GoPro (NASDAQ:GPRO) has been on a rollercoaster ride over the past two years. After soaring from its IPO price of $24 to almost $87 in Oct. 2014, the stock crashed to under $9 earlier this year before rebounding to the mid-teens. That initial optimism was fueled by robust sales of its Hero 4 cameras, while the subsequent pessimism was caused by weaker sales of its mid-range cameras and the failure of the Hero 4 Session last year.
Its lack of a major flagship update and an increasingly saturated action camera market during last year's holiday season also resulted in terrible year-over-year comparisons. GoPro's sales rose just 14% last year, compared to its 41% growth in 2014. The stock's recent rebound was fueled by optimism regarding its new Karma drone, Hero 5 cameras, and cloud-based backup platform, but analysts are still expecting its full-year revenue to fall 14% this year.
Looking ahead, GoPro's performance in the coming year will depend on its ability to continue growing in the face of fierce competition in cameras and drone markets. It's impossible to tell exactly how much GoPro will be worth in a year, but we can make educated guesses based on the best and worst case scenarios for the company.
The best case scenario for GoPro
Analysts currently expect GoPro's sales to rise 55% annually to $677.2 million during the fourth quarter, fueled by robust sales of the Hero 5 and Karma. The company expects that figure to boost its bottom line back into the black, and would surpass the $633.9 million in revenues that GoPro generated in the fourth quarter of 2014 with the Hero 4.
The Karma costs $800 as a stand-alone device, and $1,100 for the bundle which includes the Hero 5 Black, which costs $400 if sold separately. The Karma is also backwards compatible with older GoPro cameras. Wall Street's sales target for the fourth quarter translates to sales of about 850,000 stand-alone Karmas or almost 620,000 Karma/Hero 5 bundles. That's a pretty lofty target, since market leader DJI only estimated worldwide sales of a million drones for all of 2015.
But if the Hero 5 and Karma help GoPro beat fourth quarter sales targets and continue rising, GoPro's growth figures will shine next year due to easy year-over-year comparisons. It could follow up that success with the stand-alone 360-degree camera which CEO Nick Woodman announced earlier this year. GoPro Plus' $5 per month subscription fees could also become a stable source of recurring revenue.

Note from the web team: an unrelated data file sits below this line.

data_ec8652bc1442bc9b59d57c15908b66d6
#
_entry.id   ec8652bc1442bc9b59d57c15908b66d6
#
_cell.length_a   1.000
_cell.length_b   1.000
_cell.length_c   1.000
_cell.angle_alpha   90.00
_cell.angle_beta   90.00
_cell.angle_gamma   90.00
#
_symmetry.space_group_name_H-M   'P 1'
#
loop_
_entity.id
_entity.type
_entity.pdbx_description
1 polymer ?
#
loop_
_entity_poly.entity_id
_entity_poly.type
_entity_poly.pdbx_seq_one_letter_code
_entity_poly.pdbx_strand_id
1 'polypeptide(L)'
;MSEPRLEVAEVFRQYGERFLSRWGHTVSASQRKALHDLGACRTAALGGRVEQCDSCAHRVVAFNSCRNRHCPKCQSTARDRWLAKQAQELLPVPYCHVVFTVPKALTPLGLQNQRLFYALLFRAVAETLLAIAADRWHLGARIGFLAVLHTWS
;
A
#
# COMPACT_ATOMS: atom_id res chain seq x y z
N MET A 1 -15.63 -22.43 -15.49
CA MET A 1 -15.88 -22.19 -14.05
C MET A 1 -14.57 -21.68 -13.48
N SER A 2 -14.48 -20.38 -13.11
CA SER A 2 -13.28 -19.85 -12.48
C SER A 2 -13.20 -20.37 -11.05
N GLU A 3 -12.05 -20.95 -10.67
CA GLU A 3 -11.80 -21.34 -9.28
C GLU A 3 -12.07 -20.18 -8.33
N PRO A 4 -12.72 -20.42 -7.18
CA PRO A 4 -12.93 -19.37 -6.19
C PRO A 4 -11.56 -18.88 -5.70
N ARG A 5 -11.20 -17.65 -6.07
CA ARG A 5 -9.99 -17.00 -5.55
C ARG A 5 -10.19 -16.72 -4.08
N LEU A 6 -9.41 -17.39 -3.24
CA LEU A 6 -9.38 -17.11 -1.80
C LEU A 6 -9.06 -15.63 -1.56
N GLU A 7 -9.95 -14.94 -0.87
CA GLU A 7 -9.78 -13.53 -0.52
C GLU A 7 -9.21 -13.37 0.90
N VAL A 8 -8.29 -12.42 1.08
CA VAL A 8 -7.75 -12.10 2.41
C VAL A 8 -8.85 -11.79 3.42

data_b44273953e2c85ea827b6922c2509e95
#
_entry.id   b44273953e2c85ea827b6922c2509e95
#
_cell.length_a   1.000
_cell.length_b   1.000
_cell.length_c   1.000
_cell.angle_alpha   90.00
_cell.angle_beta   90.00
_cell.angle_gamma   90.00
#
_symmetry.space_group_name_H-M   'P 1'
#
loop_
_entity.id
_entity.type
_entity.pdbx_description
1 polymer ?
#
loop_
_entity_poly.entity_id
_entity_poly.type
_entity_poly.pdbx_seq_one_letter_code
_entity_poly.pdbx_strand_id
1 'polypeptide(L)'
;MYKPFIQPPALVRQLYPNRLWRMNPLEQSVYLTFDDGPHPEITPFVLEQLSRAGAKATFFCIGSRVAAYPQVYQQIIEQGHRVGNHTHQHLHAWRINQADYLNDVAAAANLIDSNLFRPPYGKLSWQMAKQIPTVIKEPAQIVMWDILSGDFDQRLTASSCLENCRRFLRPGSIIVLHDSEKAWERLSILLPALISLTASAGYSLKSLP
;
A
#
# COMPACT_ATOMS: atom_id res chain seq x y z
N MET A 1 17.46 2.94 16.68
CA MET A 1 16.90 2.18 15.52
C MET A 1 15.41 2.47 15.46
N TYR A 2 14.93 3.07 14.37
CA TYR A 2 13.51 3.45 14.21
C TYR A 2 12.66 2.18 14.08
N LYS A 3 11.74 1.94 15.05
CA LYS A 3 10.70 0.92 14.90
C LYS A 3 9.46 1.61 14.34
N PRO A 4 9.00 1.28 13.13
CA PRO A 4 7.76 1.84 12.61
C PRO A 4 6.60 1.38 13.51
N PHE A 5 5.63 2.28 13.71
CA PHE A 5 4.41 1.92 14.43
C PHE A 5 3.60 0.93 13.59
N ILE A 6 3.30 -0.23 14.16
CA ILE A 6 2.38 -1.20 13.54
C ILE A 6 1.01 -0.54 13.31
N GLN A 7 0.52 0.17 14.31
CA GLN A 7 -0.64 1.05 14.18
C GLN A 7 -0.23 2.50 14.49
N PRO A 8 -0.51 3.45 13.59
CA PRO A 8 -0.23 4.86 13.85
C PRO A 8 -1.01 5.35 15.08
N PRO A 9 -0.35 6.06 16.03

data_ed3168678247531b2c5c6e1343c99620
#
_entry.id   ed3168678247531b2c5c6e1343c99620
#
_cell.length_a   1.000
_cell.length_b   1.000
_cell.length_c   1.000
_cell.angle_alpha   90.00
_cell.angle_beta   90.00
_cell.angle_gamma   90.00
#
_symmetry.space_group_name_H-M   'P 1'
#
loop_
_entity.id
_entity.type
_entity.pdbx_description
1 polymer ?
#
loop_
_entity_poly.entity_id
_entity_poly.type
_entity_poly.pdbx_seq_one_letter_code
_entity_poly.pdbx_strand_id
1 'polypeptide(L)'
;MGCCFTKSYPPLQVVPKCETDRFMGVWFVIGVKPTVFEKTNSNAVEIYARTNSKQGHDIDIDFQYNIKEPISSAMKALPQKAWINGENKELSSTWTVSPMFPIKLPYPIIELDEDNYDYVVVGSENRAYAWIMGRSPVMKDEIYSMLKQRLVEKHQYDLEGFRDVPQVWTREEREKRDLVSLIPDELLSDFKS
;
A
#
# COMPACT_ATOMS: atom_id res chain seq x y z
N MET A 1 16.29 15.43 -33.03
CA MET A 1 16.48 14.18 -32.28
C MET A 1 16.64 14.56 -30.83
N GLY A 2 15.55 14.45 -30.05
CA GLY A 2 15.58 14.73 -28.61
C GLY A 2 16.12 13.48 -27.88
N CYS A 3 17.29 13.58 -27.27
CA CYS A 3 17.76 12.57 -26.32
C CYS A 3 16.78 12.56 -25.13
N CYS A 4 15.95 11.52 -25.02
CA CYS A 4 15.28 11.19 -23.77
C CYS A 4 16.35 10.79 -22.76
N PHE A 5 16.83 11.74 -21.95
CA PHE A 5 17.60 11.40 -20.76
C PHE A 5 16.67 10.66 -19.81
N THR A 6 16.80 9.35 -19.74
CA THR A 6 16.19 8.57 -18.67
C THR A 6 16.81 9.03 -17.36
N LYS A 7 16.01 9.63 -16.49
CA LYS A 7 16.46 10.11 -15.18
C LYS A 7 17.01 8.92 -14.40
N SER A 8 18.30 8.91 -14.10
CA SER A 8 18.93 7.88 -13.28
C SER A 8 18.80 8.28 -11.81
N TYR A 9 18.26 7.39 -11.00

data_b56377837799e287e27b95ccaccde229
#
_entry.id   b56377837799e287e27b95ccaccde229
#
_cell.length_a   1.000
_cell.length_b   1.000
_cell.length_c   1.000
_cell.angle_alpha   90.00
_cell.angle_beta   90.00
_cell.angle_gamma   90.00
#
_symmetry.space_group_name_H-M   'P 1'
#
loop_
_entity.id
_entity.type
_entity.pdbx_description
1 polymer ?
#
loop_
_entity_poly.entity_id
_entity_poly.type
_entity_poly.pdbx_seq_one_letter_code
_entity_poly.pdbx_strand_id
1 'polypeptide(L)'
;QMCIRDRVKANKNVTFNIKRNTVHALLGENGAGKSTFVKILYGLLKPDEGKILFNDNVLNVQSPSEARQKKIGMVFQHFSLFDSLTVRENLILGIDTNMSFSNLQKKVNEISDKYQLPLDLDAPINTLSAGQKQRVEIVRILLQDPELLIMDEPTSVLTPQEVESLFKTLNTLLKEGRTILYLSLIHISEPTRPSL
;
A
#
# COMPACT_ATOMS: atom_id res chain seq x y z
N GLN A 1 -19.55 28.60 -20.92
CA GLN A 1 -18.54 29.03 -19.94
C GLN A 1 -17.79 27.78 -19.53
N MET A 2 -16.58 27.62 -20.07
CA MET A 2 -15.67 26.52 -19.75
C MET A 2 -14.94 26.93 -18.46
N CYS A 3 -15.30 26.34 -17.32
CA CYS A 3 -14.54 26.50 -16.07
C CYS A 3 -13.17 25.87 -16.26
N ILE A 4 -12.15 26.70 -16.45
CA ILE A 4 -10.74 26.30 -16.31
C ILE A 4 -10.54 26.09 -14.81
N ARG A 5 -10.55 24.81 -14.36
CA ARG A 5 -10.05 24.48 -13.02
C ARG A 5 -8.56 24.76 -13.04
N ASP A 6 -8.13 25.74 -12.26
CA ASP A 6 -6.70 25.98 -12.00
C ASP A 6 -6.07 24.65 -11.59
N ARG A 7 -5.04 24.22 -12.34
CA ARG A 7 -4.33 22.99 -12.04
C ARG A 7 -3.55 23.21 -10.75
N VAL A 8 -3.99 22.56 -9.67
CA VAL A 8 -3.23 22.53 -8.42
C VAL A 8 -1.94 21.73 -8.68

Analysts currently expect GoPro to post a non-GAAP loss of $1.07 this year, compared to a profit of $0.76 last year, but that loss is expected to narrow to $0.25 in 2017. If GoPro's non-GAAP earnings can recover to the $0.76 it reported in 2015 -- and we multiply that figure by the current industry average P/E of 41.5 for photographic equipment companies -- it's possible that GoPro stock could return to the low $30s.
The worst case scenario for GoPro
However, the holiday quarter will be packed with lots of rival action cameras and drones. Garmin (NASDAQ:GRMN) recently launched a pre-emptive strike against GoPro with the Virb Ultra 30, which adds additional motion tracking sensors for $400. Yi Technology's 4K Action Cam 2 sports the same Ambarella (NASDAQ:AMBA) chipset as the Hero 4 Black, but adds a touch LCD screen, image stabilization, and a bigger battery for just $250.
In drones, DJI has declared war against GoPro with the DJI Mavic Pro, a foldable drone which is lighter, smaller, and cheaper than the Karma. The Mavic Pro also has a longer battery life, more intelligent flight modes, and better image stabilization than the Karma. Karma could have trouble competing with Mavic Pro.
If that happens, a fourth quarter sales miss would cause the stock to plummet. GoPro would then likely scramble to reduce the Hero 5 and Karma's prices, as it did with the Session, to flush out its inventories. Without enough new cameras in consumers' hands, ecosystem expansion efforts like GoPro Plus, GoPro VR, and its original content plans would wither. Margins would crumble, losses would widen, and GoPro would find it very tough to regain market share in the action camera and drone markets.
But mind the wild cards...
I personally don't have enough faith in the Hero 5 and Karma to invest in GoPro, but I'm also unwilling to bet against such a volatile stock. "Wild card" developments could also catch the bulls and bears off guard -- a major company like Apple or DJI might launch their own action cameras, GoPro might buy another company to diversify, or a bigger player could try to buy GoPro. Therefore, I don't know where GoPro will be in a year -- but its fourth quarter performance will inevitably set the stage for some big gains or steep losses.
Leo Sun has no position in any stocks mentioned. The Motley Fool owns shares of and recommends Ambarella and GoPro. Try any of our Foolish newsletter services free for 30 days. We Fools may not all hold the same opinions, but we all believe that considering a diverse range of insights makes us better investors. The Motley Fool has a disclosure policy.